While a state-of-the-art central air conditioning system would be the ultimate solution to saving money, you don't have to go to that extreme. Instead, you can work with your current system to make a difference. Things such as preventative maintenance, system monitoring and common sense can help you save a smile-worthy amount of money.
Set your thermostat at 78 degrees Fahrenheit when hanging around your house. Set it at 85 degrees if your house is deserted. You can save 1 to 3 percent on your electricity bill for each degree you increase your thermostat above 72 degrees Fahrenheit. To keep air moving, leave ceiling or room fans on in each room.
Cover south-facing windows with blinds to keep heat out of your home during the day. The more heat that passes through the windows, the more your AC system will cycle.
Replace air conditioner filters every 30 days during seasons of heavy use, such as summer. A dirty air filter can block air flow and cause your AC system to run longer than it should, which uses more electricity and increases your bill. In other seasons, check out your filter every month for buildup. If you don't see any, don't change it.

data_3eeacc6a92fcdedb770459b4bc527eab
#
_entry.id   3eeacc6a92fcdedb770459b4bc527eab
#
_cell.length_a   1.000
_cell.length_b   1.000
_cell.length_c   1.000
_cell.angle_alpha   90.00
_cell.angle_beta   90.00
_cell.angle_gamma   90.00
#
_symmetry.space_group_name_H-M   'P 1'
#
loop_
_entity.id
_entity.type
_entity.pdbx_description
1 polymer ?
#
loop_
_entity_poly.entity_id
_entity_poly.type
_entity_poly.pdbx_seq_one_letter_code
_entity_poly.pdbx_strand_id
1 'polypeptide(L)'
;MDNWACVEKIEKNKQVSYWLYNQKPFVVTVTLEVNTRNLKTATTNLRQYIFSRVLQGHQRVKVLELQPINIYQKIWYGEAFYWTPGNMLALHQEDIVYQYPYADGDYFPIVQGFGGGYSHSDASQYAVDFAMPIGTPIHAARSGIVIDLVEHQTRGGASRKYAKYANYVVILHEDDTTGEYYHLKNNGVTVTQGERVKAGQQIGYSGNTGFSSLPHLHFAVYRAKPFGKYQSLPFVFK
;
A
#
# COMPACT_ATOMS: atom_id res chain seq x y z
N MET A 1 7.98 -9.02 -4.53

Call a technician to give your AC a tune-up every year in the spring. The technician can do things to keep your central AC system in tip-top shape, such as checking the thermostat, tightening loose parts, lubricating moving parts and checking the condensate drain.
Seal the ducts that transfer the air to and from the central AC unit to save as much as 20 percent on your cooling costs. Duct-sealant or metal-backed tapes works well to seal the seams and connections of ducts in your attic, crawlspace, garage or basement. Wrap the ducts in insulation to keep them cool.
- Purchase a programmable digital thermostat, if you have trouble remembering to raise the temperature before you leave home. According to information on the Energy Star website, a properly used programmable thermostat can save you up to $180 per year. (See Reference 3)
- AC filters need to be changed a minimum of every three months, if they stay clean. Remember to eyeball your unit's filters every 30 days in case you need to swap it out for a new one. Don't neglect your duty and let dust and dirt build-up in the system, or you may end up with unwanted maintenance or repair issues.
Based in Texas, Cynthia Measom has been writing various parenting, business and finance and education articles since 2011. Her articles have appeared on websites such as The Bump and Motley Fool. Measom received a Bachelor of Arts in English from the University of Texas at Austin.